Take an inside look at how a game goes from Japanese to English, and learn some cool stuff about Namco's new GameCube RPG.
Planet GameCube: Please tell us your name and explain your role in the localization for Tales of Symphonia.
Nao Higo: My name is Nao Higo, and I'm the localization producer for Tales of Symphonia. I'm in charge of creating the U.S. version of the game.
PGC: How large is the localization team on this game, and how long did the process take?
Higo: The number fluctuates throughout the project as some of the team members specialize in certain areas of production such as translation and VO, but we had up to 15 people working on the U.S. version including programmers and artists. There were 20+ testers as well.
PGC: Was the acting work outsourced to a company specializing in English anime dubs, or was Namco in charge of the casting itself?
Higo: The VO recordings were outsourced to and outside company, but I was closely involved with the casting process. Two people from Namco attended the entire voiceover session (including myself), and directed the talents.
PGC: In a game such as this, where there's a lot to be translated, how important do you feel it is to stick strictly to the Japanese source?
Higo: I think it's important to stay as close to the original while making sure it makes sense for the U.S. audience. Ultimately, it's the vision of the original developers, so it's important to make sure you respect their creation. But in turn, the developers trust our decisions regarding the changes we do make.
PGC: What's the process of determining what is and isn't suitable for the U.S. version of the game?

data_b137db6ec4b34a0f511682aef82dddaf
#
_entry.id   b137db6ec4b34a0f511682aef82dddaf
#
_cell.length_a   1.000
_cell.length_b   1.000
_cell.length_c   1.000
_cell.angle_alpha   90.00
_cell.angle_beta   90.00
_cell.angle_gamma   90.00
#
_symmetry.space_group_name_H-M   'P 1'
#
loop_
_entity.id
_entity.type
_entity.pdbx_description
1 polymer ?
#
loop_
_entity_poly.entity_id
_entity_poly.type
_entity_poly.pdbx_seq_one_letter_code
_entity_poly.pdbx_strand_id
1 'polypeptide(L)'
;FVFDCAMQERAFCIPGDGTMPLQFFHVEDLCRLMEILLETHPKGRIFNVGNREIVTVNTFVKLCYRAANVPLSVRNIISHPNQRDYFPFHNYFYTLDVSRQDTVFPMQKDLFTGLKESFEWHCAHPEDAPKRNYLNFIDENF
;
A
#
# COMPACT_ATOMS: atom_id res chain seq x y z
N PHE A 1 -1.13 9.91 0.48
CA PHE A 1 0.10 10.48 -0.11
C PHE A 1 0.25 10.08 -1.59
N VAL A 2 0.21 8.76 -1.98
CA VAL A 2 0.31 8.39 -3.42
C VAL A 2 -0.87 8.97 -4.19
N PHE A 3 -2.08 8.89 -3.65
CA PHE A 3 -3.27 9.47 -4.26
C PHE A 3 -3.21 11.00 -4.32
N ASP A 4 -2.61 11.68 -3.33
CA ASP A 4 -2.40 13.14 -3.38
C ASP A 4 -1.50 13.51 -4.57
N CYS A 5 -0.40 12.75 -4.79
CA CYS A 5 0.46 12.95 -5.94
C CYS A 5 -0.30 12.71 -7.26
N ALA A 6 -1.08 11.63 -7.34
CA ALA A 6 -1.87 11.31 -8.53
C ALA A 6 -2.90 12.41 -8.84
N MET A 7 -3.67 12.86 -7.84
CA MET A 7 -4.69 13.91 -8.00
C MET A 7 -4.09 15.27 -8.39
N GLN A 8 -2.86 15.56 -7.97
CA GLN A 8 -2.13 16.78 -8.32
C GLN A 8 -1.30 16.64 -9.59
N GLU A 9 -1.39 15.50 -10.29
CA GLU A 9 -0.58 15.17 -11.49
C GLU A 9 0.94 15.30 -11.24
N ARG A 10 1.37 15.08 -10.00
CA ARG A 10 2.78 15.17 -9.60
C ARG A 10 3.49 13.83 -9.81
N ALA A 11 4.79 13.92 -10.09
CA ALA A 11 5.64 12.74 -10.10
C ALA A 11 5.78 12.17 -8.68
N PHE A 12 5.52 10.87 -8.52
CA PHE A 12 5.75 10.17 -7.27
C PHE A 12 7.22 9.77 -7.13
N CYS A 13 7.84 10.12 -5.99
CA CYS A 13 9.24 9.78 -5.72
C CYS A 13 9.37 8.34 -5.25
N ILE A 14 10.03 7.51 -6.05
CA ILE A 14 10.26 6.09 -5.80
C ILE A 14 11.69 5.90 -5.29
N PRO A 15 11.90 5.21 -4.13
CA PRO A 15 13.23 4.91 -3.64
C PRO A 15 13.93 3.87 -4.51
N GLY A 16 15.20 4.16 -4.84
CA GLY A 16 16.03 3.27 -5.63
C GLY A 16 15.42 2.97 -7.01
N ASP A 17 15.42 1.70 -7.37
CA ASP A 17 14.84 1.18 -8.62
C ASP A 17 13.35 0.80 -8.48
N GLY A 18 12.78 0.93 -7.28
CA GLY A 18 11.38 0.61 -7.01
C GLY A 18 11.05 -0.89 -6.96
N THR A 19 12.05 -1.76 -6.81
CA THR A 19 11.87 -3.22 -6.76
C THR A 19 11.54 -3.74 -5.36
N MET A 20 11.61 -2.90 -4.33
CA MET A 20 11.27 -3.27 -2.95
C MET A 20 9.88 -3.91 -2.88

Higo: We try look at it from an average gamer's point of view, and if it won't make sense to the average player because it is too "Japan-centric", we'll change it for the U.S. We also change things that will prevent us from getting the right ESRB rating for the game.
PGC: Were there some things in the game that were really difficult to translate? Not just limited to words, like concepts that Western audiences might not "get?"
Higo: There are a few things here and there, but Symphonia was one of the easier games to localize in that regard. (That doesn't mean it was easy to localize. In fact, it was one of the most demanding localization projects we've encountered.)
PGC: What are some examples of character traits or plot elements that were changed for cultural reasons?
Higo: Some of Zelos' lines were toned down a bit for the U.S. version for rating reasons. He tends to be crass and makes a lot of spirited comments about Sheena's...assets. We had to tone those down while keeping the intent intact. So for the U.S. version, his comments are more like innuendos.
PGC: Why aren’t the skits voiced in the English version?
Higo: This was simply due to time. We had to hit a certain street date, and we just didn't have the time to record the skit parts of the game.
PGC: Can you tell us about some of the voice actors and their previous work?
Lloyd - Scott Menville (Teen Titans)
Colette - Heather Hogan (Land Before Time)
Genis - Colleen O'Shaughnessy (Digimon, Danny Phantom)
Raine - Kari Wahlgren (Witch Hunter Robin)
Kratos - Cam Clarke (He-Man and the Masters of the Universe)
Sheena - Jennifer Hale (Totally Spies)
Presea - Tara Strong (Power Puff Girls, Fairly OddParents, Teen Titans)
Zelos - Shiloh Strong (The Mommies, Dinotopia)
Regal - Crispin Freeman (Witch Hunter Robin, Big-O)
Mithos - Brianne Siddall (.hack//SIGN)
PGC: Did the voice actors record their work together or individually?
Higo: We recorded some of the parts together, while doing the rest individually. Because there are 6+ characters in the scenes quite frequently, it's very hard to record all of them at once.
PGC: Other than the translation and the introduction song, are there any other changes in the English version?
Higo: There are a few extra scenes that are voiced that weren't voiced in the Japanese version. There are minor tweaks here and there as well.
PGC: Thanks for taking the time to answer our questions!
- The Planet GameCube Staff